Acreage (Deeded & Leased)
Deeded Acres: 35±
State Leased Acres: 0±
Private Leased Acres: 0±
BLM Leased Acres: 0±
Indian Leased Acres: 0±
Other Leased Acres: 0±
Total Leased Acres: 0±
Total Acres: 35±
The residence is a three-level, 3,500± sq. ft. custom log home with a deck, built by Graden Construction in 2005, and is completely encapsulated by a full wrap-around covered porch spanning over 3,200 sq. ft., keeping the house cool in the summer as well as a shaded place to sit and enjoy the sunset.
The main level is appointed with rough-sawn hardwood flooring, vaulted ceilings that expose the sweeping views of the mountain landscape through oversized windows, and a large rock fireplace crafted from stones found on site. The kitchen area is highly customized with reclaimed cabinetry, slate countertops, a copper sink and Wolf stainless steel appliances. The kitchen and great room are open to one another, and a hallway leads to two additional bedrooms and a full bath. The doors throughout the residence are created from solid alder and have custom hardware, similar to all the cabinetry. Handcrafted log rails with twisted iron spindles lead to the third level and a lofted sitting room with views to the river corridor and nearby trout pond. A hallway leads to a third guest room and the master bedroom, each accompanied with their own full bath.
The lower level includes a somewhat hidden heated garage and utility room. Sharing this same level is a large living area highlighted by another stone fireplace, which also serves as a game room complete with billiards and television. Another full bath with a steam shower is located just off the living area of the lower level, as is the laundry room.
The owners have taken a top-shelf approach to building and maintaining the residence, even installing a copper-tiled roof which has now aged to a perfect patina. The landscape is kept immaculate amidst an oversized yard highlighted by a large stone fire pit and sitting area.
Just east of the residence is the horse barn built at the same time as the residence. The two-story heated structure includes four 12’ X 12’ stalls with Preifert doors and rubber mats throughout the entire lower level. The stalls open into a corral system complete with frost-free waterers. A tack room is adjacent to the stalls. The second level was designed for hay storage, but the thought of converting it to an apartment was kept in mind during construction. Water and plumbing were stubbed in, in the event that one day it would be used for such. The barn is conventional stick framed with cedar siding and metal roofing.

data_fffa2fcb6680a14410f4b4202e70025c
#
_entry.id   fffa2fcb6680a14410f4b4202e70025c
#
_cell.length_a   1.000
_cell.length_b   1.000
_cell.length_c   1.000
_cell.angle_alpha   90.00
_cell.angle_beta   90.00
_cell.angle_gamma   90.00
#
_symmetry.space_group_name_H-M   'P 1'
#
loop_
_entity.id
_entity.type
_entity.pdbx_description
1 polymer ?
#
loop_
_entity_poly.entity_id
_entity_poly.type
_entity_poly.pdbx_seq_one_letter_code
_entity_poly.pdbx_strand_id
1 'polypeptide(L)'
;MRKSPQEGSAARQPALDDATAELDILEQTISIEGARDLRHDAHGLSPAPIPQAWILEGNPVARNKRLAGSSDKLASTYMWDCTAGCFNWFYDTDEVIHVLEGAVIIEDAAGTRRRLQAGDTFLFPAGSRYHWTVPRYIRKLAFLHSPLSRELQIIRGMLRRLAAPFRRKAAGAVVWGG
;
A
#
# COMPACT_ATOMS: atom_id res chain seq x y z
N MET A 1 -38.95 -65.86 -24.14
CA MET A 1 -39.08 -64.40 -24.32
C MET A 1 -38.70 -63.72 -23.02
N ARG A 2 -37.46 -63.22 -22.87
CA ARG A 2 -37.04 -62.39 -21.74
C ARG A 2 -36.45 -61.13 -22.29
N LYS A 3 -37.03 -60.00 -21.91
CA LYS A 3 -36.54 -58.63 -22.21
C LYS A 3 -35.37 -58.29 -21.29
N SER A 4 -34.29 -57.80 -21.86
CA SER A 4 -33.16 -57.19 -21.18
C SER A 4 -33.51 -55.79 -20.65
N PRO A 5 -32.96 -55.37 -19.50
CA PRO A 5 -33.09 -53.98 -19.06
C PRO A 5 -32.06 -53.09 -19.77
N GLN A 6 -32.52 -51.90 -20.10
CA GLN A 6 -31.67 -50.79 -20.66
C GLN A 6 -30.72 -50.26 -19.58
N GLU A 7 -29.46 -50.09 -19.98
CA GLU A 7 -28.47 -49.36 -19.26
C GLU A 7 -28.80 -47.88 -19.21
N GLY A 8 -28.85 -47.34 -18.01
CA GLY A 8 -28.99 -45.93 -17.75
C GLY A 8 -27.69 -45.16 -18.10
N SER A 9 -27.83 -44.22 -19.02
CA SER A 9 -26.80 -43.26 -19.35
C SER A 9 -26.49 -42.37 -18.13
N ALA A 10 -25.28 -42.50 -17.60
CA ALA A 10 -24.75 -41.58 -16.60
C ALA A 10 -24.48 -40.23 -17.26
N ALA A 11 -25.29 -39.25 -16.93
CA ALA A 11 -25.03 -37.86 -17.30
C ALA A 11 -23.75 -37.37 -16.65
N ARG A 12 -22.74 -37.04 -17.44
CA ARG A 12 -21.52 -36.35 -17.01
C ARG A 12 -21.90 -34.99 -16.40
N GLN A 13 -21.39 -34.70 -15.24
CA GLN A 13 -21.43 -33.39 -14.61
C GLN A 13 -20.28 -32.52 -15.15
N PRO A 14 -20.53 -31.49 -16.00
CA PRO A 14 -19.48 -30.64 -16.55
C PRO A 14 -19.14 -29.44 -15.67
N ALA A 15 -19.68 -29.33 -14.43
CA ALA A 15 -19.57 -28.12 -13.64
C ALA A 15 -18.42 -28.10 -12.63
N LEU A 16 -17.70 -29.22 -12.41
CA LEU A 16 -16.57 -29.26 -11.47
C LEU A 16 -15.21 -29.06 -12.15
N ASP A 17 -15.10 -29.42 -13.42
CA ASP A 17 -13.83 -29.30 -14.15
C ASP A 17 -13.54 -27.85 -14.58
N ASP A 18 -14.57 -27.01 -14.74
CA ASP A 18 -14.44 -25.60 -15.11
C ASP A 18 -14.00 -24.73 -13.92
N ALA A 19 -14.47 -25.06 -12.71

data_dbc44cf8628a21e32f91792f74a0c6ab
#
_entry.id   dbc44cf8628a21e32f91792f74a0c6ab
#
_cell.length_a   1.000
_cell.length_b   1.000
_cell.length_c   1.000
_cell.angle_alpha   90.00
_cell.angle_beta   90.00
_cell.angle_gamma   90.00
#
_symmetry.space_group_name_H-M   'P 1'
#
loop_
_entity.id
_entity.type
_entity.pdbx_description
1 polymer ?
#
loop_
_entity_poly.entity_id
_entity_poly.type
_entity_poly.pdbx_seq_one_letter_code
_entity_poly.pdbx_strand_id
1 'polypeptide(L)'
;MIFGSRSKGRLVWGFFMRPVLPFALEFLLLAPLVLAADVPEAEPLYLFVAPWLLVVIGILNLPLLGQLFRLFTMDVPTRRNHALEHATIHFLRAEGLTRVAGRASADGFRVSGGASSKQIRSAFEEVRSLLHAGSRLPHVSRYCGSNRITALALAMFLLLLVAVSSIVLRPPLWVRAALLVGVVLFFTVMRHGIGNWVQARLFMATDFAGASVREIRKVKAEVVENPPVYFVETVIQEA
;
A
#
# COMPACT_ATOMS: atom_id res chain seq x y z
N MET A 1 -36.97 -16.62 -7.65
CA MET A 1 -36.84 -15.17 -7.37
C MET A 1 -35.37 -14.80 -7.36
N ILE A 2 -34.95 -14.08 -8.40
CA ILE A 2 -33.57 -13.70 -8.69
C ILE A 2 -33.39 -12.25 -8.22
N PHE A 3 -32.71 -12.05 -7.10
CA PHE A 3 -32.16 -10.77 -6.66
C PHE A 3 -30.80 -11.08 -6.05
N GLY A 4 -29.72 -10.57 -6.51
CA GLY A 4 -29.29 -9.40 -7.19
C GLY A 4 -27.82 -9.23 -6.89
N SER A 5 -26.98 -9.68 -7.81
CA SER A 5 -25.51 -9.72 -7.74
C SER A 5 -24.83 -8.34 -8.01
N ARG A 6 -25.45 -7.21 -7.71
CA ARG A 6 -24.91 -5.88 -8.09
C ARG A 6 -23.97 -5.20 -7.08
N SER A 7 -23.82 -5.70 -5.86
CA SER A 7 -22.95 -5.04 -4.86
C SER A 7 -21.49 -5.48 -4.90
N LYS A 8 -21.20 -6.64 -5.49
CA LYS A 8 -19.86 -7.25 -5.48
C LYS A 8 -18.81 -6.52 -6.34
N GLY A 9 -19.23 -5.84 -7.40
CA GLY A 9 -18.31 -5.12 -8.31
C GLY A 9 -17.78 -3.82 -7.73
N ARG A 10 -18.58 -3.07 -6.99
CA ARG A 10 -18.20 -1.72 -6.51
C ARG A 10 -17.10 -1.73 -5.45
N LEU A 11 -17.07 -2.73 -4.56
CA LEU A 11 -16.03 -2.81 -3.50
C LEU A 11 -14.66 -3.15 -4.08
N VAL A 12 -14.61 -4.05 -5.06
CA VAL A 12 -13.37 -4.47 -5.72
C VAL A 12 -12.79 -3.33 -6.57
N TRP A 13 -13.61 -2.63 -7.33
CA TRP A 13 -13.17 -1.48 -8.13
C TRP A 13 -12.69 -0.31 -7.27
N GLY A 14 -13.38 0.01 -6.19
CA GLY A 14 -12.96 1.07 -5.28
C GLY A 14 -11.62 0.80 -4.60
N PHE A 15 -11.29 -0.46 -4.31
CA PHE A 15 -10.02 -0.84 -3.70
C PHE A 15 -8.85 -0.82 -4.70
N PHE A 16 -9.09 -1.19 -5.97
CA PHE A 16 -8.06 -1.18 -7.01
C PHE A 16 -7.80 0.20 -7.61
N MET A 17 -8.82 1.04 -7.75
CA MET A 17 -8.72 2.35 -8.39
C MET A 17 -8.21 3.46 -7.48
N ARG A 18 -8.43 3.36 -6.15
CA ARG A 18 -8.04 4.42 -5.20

All minerals appurtenant to the ranch and owned by the sellers will be transferred to buyer at closing.
Annual property taxes are estimated to be $5,889.
Learn about the recreational amenities
In the low light of the evening, one can head to the trout pond and practice casting before heading out to some of the best fly fishing in the world. The Yellowstone River is an integral part of the primary viewshed and public access is located within five minutes of the front door. The Yellowstone is the longest free-flowing river in the lower 48 states, flowing some 554± miles from its source in the mountains of Wyoming to its confluence with the Missouri River. There are more than 100 miles of blue-ribbon trout water downstream from the Yellowstone Park border, with excellent populations of brown, rainbow and cutthroat trout. The Yellowstone is considered large by trout river standards and is a great river to float as well as wade fish. The river is most noted for the “Mother’s Day” caddis hatch and when river conditions are right, it is a fisherman’s Valhalla. The river fishes well virtually 12 months of the year with outstanding dry fly fishing occurring throughout the summer.